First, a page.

BPCL to invest Rs20,000-crore for integrated expansion of Kochi refinery

Jan 07, 2013 12:00 AM

Bharat Petroleum Corporation Ltd (BPCL) has embarked on a major expansion programme at its Kochi refinery that could take the plant's total refining capacity to 15.5 million tonnes from the current 9.5 million tonnes per annum.

The project will enhance the supply of petroleum fuels such as kerosene, LPG, petrol and diesel. It will also see modernisation of the Kochi refinery, making it capable of producing auto-fuels compliant with Bharat Stage 4 and 5 specifications, Prime Minister Manmohan Singh said while laying the foundation stone of the project.

This expansion project, which involves an investment of Rs20,000 crore, will have multiplier effects for Kerala's economy, the prime minister said. The state government is also planning to set up downstream industries in nearby areas, he said.

This would further boost the local economy and provide additional employment and income opportunities to the people of the state, he added.

The expanded Kochi Refinery would be world class both in technology and in the scale of operations. ''This is in line with our objective of establishing world class manufacturing units as Kerala and India develops and gets integrated with the global economy,'' he said.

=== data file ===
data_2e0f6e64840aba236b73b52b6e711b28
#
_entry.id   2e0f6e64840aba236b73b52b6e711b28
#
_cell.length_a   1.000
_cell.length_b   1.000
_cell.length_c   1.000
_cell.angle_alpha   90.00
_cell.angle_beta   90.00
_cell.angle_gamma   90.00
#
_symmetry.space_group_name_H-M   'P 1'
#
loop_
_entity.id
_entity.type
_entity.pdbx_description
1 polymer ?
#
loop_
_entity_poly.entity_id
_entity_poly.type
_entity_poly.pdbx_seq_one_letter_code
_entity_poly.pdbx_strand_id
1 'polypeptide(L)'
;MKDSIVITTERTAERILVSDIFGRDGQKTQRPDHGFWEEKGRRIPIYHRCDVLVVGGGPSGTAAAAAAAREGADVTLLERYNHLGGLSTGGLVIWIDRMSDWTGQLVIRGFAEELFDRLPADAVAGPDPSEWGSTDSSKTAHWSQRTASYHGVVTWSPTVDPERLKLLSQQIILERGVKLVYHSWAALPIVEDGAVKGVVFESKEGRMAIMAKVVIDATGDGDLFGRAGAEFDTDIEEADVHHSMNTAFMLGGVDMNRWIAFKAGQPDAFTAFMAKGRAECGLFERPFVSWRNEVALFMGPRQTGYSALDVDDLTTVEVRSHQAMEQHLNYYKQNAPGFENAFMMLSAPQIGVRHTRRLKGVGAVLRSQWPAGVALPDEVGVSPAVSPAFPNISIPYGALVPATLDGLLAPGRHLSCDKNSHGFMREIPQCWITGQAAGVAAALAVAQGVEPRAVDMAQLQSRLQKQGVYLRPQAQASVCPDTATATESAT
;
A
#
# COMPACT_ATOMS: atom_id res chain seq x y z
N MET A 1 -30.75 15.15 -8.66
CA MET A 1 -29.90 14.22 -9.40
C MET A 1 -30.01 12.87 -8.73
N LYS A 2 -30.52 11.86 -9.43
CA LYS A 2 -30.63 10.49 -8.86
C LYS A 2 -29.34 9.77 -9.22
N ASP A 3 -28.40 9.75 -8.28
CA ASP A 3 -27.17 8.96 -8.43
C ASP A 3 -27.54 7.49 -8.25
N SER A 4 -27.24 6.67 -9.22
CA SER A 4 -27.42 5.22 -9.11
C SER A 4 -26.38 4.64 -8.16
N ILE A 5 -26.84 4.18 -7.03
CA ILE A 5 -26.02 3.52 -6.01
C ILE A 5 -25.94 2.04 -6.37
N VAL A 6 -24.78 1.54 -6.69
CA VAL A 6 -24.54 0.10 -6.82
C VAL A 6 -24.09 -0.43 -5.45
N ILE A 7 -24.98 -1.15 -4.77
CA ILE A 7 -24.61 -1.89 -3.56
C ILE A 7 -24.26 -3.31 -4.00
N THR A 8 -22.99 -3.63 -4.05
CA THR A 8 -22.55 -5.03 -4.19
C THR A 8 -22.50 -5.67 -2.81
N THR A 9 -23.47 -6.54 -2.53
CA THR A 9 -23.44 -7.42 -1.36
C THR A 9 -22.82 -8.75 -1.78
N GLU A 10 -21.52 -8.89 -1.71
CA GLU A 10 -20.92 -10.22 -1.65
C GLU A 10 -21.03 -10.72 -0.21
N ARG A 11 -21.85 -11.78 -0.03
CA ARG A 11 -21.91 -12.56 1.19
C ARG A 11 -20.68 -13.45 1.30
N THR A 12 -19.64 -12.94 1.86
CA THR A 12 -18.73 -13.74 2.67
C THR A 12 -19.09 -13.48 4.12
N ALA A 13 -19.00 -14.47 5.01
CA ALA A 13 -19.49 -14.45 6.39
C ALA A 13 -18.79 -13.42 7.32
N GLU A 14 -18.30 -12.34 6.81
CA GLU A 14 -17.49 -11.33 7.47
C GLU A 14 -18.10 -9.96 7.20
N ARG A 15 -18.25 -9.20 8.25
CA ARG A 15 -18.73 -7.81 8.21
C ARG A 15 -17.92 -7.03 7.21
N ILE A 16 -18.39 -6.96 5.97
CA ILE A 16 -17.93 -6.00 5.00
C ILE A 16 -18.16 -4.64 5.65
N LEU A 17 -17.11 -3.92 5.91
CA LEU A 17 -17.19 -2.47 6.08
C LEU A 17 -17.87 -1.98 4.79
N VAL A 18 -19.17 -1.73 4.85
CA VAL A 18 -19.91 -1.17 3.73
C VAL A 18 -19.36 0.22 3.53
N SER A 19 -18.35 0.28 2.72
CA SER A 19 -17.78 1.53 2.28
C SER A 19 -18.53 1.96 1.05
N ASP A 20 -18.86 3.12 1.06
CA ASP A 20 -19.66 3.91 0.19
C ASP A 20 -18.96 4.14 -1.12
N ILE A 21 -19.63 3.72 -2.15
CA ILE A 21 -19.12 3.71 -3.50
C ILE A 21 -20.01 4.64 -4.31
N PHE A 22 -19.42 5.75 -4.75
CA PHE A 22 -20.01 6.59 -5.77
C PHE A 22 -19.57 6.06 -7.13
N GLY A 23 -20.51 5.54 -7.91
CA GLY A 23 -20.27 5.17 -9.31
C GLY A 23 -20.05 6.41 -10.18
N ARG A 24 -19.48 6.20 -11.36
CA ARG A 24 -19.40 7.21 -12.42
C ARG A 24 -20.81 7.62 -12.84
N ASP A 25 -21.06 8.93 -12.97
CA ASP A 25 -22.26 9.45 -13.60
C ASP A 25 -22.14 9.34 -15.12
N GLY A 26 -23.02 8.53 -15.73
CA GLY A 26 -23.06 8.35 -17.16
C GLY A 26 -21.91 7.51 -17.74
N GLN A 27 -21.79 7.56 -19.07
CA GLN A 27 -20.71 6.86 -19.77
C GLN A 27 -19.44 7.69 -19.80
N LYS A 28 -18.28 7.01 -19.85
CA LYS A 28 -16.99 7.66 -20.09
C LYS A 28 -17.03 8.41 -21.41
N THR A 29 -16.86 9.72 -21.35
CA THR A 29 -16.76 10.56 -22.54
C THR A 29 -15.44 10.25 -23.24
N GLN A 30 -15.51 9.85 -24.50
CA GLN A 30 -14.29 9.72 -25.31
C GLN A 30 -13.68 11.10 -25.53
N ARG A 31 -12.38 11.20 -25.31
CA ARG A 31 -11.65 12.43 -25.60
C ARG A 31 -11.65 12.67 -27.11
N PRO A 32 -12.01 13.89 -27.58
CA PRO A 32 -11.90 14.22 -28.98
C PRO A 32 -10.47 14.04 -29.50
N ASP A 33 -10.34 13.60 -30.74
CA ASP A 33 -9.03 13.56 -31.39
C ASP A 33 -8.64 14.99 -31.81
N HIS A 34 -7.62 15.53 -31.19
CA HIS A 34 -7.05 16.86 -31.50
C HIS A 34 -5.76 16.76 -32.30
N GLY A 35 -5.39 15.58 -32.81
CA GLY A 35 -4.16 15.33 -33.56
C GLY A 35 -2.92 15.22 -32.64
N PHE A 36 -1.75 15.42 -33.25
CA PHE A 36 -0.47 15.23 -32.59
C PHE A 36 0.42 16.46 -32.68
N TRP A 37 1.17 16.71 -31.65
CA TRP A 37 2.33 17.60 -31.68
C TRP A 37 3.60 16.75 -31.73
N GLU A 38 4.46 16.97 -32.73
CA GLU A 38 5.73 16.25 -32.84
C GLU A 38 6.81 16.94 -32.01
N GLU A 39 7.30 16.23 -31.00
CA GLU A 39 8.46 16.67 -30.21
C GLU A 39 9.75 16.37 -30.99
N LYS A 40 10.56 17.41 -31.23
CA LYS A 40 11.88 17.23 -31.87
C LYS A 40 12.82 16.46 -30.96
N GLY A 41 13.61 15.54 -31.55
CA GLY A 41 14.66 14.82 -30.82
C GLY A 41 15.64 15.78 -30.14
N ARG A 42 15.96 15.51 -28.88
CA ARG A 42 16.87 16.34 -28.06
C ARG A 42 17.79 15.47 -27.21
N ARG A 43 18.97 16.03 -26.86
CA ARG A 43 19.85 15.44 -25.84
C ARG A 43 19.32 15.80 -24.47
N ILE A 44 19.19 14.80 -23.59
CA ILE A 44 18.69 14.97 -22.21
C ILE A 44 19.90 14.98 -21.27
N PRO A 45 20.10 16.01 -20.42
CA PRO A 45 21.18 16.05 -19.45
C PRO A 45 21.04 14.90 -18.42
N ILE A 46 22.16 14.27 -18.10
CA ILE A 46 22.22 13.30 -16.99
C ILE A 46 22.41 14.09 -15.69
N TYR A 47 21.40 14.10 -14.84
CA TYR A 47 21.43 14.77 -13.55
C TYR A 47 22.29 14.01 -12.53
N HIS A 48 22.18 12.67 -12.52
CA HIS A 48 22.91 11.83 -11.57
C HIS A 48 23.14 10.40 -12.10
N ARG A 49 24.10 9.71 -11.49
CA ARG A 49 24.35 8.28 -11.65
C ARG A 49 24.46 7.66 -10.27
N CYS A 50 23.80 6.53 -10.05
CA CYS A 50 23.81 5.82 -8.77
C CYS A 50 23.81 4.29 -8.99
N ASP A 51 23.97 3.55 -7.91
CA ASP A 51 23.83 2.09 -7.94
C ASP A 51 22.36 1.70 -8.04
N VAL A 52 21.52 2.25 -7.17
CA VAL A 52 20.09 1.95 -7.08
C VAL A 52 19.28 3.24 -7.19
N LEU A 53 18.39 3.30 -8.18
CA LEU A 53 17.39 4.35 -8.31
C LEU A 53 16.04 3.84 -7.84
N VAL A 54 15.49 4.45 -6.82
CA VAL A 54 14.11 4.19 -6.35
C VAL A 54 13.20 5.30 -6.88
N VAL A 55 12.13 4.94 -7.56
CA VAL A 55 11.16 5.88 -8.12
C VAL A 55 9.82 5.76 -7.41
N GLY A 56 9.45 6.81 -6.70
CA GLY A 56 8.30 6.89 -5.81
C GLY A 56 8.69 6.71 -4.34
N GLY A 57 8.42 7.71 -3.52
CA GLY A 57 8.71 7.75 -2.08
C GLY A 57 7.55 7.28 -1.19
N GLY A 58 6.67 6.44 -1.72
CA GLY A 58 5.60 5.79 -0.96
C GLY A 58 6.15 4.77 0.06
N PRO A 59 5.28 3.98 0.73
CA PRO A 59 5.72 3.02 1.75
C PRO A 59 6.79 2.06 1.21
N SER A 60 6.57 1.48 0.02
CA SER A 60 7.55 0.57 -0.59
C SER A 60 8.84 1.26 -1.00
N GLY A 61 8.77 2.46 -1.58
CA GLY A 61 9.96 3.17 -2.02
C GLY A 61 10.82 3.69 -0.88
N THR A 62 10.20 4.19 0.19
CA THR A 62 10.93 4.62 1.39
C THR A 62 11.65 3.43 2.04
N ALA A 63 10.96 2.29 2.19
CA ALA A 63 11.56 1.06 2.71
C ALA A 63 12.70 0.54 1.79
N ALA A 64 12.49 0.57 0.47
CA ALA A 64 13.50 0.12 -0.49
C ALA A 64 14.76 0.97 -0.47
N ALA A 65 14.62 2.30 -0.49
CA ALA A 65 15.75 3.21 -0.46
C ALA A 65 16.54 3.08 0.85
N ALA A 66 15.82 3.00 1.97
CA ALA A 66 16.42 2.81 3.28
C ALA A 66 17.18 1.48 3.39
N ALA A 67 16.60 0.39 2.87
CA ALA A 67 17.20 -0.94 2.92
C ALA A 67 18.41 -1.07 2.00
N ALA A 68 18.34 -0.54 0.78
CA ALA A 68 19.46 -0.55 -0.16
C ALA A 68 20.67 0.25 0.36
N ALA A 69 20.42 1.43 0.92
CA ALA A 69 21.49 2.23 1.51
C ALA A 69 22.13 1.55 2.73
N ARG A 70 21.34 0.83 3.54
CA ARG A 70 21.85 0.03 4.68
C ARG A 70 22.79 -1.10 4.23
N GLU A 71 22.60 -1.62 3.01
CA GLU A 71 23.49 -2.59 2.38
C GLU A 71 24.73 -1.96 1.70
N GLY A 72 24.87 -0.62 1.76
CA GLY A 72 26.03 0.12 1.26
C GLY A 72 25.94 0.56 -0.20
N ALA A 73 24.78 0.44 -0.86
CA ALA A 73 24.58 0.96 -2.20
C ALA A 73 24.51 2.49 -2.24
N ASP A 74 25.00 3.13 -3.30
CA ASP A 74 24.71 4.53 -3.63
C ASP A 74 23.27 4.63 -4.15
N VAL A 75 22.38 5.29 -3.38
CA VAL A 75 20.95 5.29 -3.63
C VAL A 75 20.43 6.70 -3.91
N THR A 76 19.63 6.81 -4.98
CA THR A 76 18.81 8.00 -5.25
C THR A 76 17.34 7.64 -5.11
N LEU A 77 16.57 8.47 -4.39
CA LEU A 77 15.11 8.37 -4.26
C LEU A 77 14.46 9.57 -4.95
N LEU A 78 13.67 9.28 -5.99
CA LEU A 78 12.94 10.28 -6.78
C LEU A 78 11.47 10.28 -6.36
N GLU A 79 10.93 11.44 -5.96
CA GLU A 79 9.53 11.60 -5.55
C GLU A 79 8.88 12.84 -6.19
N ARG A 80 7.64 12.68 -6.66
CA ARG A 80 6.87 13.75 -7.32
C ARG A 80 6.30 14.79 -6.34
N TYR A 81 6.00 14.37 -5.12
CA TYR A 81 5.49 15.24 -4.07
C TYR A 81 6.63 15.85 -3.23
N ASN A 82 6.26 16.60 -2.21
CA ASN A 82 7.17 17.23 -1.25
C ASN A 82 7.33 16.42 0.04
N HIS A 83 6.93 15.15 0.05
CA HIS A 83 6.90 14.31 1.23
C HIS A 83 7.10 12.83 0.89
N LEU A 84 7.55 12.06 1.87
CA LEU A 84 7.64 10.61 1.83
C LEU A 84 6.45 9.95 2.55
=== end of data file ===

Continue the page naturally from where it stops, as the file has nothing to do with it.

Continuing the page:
Meanwhile, the prime minister noted that BPCL has made some significant successes in the upstream exploration and production sector, particularly in Mozambique and Brazil.

With a refining capacity of 215 million metric tonnes per annum, India today is not only self-sufficient in meeting the demand of petroleum products, but is also making substantial exports, the prime minister pointed out.

During 2011-12, India exported 60.8 million metric tonnes of petroleum products worth Rs2,85,000 crore, resulting in petroleum products becoming our single largest merchandise export, he noted.

Since oil and gas will continue to meet a very large part of the country's energy requirements for many years to come, he said, it would also remain dependent on imports for meeting a major portion of its crude oil requirements, unless of course India develops sufficient producing assets or acquires oil assets abroad.

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